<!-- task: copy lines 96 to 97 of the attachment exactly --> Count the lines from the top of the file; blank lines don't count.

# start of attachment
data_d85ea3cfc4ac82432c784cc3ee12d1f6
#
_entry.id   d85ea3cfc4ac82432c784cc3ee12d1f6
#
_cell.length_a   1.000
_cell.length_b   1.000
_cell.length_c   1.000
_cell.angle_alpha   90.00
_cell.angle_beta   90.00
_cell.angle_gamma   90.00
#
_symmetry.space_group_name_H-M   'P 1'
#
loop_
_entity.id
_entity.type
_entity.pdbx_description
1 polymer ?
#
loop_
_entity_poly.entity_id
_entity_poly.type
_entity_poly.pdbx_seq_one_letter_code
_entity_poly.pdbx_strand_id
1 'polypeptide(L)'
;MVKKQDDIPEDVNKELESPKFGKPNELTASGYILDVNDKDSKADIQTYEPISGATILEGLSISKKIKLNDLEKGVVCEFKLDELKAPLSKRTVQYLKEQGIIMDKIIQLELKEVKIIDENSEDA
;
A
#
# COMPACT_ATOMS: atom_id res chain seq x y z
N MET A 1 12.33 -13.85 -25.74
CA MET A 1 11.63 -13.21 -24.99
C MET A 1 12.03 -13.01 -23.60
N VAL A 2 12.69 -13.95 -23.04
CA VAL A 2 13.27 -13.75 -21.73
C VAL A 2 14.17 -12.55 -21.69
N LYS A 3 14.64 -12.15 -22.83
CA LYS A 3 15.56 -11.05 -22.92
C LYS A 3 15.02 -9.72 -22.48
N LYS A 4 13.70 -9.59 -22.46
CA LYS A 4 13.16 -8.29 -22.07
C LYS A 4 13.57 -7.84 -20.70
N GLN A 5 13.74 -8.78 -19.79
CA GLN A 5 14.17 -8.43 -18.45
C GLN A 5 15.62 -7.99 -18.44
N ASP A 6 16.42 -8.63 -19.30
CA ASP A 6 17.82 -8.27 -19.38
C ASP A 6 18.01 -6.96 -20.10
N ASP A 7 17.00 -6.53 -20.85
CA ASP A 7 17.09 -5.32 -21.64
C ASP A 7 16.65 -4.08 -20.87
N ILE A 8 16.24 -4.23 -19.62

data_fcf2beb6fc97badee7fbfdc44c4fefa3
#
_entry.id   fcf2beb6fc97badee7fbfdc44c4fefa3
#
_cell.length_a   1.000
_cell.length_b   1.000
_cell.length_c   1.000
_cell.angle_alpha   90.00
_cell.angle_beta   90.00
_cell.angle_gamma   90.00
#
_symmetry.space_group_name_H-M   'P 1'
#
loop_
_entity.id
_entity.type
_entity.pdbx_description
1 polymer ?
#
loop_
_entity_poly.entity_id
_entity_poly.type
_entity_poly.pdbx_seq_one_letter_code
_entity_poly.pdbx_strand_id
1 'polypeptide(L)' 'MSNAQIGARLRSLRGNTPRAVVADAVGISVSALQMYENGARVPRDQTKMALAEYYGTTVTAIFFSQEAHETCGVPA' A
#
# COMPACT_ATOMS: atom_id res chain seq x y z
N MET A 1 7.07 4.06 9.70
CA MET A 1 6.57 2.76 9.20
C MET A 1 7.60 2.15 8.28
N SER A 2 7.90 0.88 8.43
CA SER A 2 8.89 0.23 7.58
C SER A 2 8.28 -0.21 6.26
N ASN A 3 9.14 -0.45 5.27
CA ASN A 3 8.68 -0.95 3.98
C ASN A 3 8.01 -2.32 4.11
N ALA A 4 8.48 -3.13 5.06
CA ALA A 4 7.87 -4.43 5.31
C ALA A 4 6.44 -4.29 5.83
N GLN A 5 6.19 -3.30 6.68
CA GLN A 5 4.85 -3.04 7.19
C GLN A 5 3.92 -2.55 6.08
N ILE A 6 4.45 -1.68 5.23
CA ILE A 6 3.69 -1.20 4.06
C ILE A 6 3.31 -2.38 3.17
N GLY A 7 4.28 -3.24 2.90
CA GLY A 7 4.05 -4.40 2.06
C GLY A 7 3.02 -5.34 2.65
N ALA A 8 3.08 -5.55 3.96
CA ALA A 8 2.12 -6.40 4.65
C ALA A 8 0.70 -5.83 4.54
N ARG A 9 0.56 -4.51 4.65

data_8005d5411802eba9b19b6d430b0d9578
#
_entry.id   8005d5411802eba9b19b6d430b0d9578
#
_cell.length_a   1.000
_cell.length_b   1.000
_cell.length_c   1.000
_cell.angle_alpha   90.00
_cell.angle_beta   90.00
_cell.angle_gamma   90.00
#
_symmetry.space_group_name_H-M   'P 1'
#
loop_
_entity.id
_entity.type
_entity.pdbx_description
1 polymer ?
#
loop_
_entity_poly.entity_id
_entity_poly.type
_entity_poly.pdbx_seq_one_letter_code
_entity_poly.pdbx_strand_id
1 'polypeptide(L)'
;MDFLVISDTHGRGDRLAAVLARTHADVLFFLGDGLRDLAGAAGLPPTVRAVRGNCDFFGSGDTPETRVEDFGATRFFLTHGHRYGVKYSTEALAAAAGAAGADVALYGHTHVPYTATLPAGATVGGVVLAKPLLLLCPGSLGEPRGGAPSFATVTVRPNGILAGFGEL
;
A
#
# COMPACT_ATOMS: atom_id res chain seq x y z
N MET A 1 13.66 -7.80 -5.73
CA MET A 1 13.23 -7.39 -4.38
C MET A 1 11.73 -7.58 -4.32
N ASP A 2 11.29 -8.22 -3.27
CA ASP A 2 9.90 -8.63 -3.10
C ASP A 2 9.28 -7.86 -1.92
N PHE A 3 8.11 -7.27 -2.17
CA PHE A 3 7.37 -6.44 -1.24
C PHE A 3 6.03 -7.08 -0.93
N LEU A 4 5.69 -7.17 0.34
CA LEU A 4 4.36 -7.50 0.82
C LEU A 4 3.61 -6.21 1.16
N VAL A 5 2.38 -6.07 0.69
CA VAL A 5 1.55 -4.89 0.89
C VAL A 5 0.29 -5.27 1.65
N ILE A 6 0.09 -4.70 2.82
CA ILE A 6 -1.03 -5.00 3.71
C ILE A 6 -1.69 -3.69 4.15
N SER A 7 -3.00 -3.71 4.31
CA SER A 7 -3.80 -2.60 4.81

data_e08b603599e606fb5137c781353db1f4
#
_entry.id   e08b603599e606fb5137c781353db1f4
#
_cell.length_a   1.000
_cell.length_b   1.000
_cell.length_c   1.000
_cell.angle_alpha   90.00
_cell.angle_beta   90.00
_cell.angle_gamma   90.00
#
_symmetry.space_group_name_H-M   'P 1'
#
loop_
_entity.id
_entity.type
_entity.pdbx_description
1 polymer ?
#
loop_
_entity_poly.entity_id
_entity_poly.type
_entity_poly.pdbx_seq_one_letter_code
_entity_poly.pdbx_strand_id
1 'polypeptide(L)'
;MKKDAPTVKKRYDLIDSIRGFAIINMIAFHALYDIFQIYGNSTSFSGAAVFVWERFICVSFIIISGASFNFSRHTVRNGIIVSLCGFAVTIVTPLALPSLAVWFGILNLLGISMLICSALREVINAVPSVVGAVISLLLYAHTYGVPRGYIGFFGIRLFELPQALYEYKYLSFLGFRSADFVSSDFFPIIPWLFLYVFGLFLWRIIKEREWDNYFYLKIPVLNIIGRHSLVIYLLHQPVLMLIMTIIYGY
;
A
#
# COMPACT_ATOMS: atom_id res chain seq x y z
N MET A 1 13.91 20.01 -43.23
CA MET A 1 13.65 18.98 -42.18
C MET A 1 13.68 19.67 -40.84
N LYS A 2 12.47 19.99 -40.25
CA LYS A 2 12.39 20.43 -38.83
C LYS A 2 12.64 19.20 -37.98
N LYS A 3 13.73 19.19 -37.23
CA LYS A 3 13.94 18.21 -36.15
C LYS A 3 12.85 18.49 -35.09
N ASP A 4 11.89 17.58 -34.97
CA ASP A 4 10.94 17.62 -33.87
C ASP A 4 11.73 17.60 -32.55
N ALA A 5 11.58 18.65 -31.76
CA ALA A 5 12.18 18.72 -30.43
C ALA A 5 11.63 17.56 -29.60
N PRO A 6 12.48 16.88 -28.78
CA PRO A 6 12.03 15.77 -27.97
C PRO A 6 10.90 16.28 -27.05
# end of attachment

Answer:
CA ILE A 6 3.69 -1.20 4.06
C ILE A 6 3.31 -2.38 3.17